The next stop on our tour of Deerland is Duluth, Minnesota. It’s at the far western end of Lake Superior. Other than Iquitos, Peru, it’s about the farthest-inland port that’s regularly visited by large seagoing vessels. When I first read Annie Proulx’s novel The Shipping News, I never dreamed that I’d someday subscribe to a local paper featuring a column of that name—especially not while living in northern Wisconsin.
Most of Duluth is on a hillside overlooking the harbor. Geographically, if not culturally, think of it as a “San Francisco of the North.” Not including its suburbs or the smaller city of Superior, Wisconsin that’s just across the bay, Duluth has a population of about 87,000. At times, it seems to have almost that many deer.
At first it was fun. It always is. But eventually, apart from damage to the city’s forests and parks from overbrowsing, the citizens of Duluth began to complain of more traffic accidents, more damage to gardens and landscaping, and whole herds of deer that had moved into back yards and didn’t want to leave. The city’s first step, one that enlightened municipalities are taking all over Deerland, was to totally ban recreational feeding. But even without all that corn to lure them in, deer were still overrunning Duluth.
To learn more about how the problem is being solved (or at least managed so it won’t become even worse), I interviewed Phil Lockett, President of the Arrowhead Bowhunter’s Alliance (ABA). (The redundant-sounding name of this organization has to do with the pointy shape of northeastern Minnesota. In tourist brochures and local weather reports, this area is known as “The Arrowhead.”) I also sat in on ABA’s annual orientation night, which is mandatory for all bowhunters who’d like to participate in the city’s annual hunt.
Phil explained that Duluth has large green spaces around its perimeter, and more still that are located right in the middle of the city. It has a couple of green belts that roughly follow contour lines along the hillside, and then these strips are connected by a number of corridors alongside small streams running downhill toward the lake. On these public-land greenways there’s plenty of cover and easy access to even more backyard browse. This terrain is perfect deer habitat, and it also makes for plenty of good hunting spots on public land.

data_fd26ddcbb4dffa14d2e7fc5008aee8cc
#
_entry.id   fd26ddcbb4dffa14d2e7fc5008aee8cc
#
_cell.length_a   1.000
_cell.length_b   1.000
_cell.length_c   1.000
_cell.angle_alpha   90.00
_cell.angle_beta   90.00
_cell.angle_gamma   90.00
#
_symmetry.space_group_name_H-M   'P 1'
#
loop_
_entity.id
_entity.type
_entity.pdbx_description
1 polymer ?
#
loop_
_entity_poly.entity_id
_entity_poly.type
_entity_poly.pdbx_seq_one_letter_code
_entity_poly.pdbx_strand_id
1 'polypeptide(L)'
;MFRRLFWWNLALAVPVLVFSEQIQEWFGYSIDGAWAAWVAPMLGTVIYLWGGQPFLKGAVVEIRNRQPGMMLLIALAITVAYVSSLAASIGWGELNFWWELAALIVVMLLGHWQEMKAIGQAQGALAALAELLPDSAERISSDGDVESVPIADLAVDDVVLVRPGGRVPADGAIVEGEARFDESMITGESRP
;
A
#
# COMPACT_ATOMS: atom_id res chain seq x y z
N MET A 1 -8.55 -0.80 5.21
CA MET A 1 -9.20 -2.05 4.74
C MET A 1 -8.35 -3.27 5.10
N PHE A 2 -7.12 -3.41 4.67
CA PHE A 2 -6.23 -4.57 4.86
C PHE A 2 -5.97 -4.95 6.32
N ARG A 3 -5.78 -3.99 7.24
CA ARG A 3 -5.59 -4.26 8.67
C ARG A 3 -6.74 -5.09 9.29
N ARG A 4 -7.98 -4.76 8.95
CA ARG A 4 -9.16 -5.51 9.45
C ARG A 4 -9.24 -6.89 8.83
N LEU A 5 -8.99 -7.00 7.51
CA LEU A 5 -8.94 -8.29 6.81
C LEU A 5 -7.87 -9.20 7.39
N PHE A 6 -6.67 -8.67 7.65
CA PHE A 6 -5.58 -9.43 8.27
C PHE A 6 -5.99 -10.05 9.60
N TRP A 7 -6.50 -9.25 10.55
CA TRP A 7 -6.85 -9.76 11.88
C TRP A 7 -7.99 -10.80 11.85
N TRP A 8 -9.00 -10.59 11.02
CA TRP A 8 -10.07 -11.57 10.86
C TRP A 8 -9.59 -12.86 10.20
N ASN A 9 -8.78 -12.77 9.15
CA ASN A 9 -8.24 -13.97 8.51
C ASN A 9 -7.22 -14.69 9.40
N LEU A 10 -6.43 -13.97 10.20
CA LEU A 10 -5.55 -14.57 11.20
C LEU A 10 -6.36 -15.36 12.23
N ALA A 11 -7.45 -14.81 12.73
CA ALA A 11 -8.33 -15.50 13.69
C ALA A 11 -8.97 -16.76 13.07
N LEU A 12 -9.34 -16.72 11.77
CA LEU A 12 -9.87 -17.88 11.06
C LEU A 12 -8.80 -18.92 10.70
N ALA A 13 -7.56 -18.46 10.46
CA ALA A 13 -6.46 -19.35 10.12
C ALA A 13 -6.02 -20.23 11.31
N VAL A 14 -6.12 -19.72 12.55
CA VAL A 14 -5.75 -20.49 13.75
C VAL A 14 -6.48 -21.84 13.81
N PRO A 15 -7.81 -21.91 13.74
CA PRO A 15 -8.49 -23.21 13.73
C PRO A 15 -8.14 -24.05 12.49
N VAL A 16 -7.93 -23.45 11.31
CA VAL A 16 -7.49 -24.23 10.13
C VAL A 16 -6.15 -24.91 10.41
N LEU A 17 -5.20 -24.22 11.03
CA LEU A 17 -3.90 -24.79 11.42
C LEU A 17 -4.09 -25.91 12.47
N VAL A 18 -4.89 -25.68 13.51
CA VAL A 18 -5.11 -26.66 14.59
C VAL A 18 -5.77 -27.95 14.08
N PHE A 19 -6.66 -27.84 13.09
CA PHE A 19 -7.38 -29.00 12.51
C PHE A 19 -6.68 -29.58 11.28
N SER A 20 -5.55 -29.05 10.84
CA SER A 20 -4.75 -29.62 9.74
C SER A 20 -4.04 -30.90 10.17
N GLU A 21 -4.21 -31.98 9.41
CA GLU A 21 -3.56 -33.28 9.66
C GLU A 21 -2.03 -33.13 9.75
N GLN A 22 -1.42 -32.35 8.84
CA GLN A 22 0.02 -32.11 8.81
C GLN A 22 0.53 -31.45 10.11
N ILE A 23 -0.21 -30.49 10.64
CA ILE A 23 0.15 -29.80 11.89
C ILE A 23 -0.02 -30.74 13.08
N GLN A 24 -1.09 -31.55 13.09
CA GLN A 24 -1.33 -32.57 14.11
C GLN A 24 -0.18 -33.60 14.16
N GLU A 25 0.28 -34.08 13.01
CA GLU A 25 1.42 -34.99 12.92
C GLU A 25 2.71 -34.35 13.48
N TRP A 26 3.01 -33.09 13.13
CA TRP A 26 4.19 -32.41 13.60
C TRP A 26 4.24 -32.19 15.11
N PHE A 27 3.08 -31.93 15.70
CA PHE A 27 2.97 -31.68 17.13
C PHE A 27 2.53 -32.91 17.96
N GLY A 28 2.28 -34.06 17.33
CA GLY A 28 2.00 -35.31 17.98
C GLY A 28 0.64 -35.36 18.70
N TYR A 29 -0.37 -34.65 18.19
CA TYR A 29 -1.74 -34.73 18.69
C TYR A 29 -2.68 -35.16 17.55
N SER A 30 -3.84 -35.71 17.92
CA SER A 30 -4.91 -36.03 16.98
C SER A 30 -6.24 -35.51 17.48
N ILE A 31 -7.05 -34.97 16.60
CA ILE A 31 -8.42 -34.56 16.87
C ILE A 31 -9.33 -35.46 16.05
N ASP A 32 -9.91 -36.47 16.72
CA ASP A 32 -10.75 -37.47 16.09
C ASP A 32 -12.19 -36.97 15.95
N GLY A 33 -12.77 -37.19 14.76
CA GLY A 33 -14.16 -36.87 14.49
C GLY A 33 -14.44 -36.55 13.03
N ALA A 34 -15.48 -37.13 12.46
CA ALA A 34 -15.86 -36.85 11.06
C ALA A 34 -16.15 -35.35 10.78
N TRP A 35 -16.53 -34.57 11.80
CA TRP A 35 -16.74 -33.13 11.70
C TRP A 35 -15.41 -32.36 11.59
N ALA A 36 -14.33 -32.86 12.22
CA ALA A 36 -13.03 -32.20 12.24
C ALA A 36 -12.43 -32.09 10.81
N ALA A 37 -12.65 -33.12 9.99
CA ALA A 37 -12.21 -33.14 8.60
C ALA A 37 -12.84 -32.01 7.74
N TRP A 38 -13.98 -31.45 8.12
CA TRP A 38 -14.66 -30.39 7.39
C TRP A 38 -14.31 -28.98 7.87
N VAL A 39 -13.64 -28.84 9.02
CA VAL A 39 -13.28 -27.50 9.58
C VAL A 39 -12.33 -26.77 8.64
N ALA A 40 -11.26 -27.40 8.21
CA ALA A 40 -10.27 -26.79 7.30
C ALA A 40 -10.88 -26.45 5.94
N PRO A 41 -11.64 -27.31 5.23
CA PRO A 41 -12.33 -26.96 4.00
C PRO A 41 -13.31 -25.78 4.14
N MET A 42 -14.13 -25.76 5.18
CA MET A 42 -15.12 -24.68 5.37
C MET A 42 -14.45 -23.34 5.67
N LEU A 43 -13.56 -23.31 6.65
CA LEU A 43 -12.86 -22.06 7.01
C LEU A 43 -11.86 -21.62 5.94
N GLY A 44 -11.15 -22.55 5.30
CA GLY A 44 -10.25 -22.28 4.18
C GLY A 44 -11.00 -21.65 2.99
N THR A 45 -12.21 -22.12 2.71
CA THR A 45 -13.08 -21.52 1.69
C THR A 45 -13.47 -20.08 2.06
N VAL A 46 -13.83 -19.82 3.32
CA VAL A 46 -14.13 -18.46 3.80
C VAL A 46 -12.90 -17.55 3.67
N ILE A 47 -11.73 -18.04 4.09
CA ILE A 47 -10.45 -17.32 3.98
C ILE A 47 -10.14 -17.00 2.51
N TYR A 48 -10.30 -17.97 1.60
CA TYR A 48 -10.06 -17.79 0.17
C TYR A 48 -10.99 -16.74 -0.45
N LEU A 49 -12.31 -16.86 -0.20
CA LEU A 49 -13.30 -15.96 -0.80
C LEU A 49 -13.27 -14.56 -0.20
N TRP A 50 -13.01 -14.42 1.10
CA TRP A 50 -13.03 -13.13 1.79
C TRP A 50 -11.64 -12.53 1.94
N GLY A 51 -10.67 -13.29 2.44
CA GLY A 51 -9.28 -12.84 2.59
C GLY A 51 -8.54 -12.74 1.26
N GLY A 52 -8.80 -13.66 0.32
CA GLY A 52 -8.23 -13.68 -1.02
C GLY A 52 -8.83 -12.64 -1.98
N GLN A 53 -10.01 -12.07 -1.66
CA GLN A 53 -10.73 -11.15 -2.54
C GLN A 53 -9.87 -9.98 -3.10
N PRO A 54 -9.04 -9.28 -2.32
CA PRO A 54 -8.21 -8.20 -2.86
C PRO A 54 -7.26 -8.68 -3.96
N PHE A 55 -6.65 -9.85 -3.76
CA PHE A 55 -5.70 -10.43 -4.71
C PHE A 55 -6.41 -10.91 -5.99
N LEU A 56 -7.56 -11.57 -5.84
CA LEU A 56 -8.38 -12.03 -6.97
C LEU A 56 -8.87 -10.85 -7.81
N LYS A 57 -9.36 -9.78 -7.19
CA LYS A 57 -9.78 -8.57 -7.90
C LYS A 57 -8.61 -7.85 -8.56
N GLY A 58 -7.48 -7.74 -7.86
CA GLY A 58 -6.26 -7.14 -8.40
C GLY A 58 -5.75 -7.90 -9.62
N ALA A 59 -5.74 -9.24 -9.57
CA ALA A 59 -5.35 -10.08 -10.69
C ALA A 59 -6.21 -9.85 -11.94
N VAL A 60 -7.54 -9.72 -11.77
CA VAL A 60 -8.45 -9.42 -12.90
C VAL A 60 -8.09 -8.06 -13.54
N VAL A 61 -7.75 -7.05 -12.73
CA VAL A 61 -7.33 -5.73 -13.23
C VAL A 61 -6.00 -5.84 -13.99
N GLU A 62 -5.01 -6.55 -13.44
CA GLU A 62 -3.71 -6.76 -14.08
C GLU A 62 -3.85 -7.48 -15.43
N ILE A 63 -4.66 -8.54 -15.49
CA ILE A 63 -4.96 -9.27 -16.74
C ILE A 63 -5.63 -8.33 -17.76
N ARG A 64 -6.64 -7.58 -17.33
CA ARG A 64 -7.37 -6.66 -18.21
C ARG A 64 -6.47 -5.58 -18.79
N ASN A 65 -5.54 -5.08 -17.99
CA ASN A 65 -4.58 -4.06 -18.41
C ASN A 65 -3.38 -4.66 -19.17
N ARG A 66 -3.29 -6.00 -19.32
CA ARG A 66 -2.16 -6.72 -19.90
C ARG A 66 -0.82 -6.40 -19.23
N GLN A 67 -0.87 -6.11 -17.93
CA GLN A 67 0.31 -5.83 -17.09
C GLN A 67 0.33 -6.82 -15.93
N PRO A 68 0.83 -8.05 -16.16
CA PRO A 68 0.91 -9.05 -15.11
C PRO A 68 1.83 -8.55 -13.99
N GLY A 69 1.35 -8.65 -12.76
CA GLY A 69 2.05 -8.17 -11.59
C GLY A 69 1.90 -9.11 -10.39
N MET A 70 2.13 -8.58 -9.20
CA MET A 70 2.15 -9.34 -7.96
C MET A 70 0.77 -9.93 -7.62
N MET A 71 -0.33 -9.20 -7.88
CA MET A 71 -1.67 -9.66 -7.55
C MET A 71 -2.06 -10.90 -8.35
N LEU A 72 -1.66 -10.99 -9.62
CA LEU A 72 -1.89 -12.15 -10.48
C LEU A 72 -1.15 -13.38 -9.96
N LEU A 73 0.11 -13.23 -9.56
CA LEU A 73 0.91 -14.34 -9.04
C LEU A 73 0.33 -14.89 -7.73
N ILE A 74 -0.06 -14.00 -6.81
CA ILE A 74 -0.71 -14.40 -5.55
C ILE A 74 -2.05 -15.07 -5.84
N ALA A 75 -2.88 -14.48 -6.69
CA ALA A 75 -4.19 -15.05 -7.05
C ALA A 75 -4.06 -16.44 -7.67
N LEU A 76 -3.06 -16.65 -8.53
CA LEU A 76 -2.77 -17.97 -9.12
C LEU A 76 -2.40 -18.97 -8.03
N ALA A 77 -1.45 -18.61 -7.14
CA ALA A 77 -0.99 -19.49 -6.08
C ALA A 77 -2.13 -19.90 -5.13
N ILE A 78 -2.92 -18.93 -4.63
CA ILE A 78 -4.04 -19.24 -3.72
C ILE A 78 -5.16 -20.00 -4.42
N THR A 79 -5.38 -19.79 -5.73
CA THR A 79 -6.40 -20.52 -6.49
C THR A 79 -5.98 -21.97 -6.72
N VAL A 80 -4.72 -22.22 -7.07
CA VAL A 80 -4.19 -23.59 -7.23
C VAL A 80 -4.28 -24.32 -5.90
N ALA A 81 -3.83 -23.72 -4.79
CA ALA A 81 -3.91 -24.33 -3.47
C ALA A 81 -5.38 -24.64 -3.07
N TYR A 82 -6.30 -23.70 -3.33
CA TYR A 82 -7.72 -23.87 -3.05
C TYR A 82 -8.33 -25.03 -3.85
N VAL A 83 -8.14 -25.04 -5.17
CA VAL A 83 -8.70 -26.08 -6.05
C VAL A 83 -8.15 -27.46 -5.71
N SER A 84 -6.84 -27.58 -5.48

Landowners can, however, contact the ABA if they’d like a hunter stationed right on their property. Pretty much every day throughout the fall and winter, Phil fields calls and e-mails from people who want a hunter to come take care of the half-dozen deer in their back yard. Rather than “not in my back yard,” it’s “please in my back yard.” Phil or one of the other ABA board members will check out the site to see if it can be hunted safely. If it can, they may send a hunter over the very next day. Some spots, however, just aren’t suitable.
Before they can participate, hunters must complete a special safety course and pass a proficiency test. With rare exceptions, they’re required to use a treestand so they’ll be shooting safely toward the ground. Almost 400 people sign up for the program each year, and together they remove around 600 deer from within the city limits. Hunters are required to shoot at least one antlerless deer before taking one with antlers. This program is about reducing the population, not waiting for a trophy buck.
The program is highly regimented and incredibly well organized. The ABA’s members use a sophisticated website to coordinate assigned locations and report deer they’ve taken. (The IT guy who set up all these databases and website interfaces apparently does the same kind of work in his day job.) The hunt is governed by several pages of city ordinances, eleven pages of ABA rules, and all of the usual state hunting regulations.
Still, to make sure everyone remembers the rules and procedures, all hunters are required to attend the annual orientation. It’s absolutely mandatory, even for those returning from last year. If you don’t show up, you won’t hunt.
This weeknight session was all business. And although I did see the camo and stubble I was expecting, I also saw plenty of suits and ties. Many of these men—and also a few dozen women—had come straight from work. Dinner would have to wait. It was Orientation Night.
© 2011 Al Cambronne
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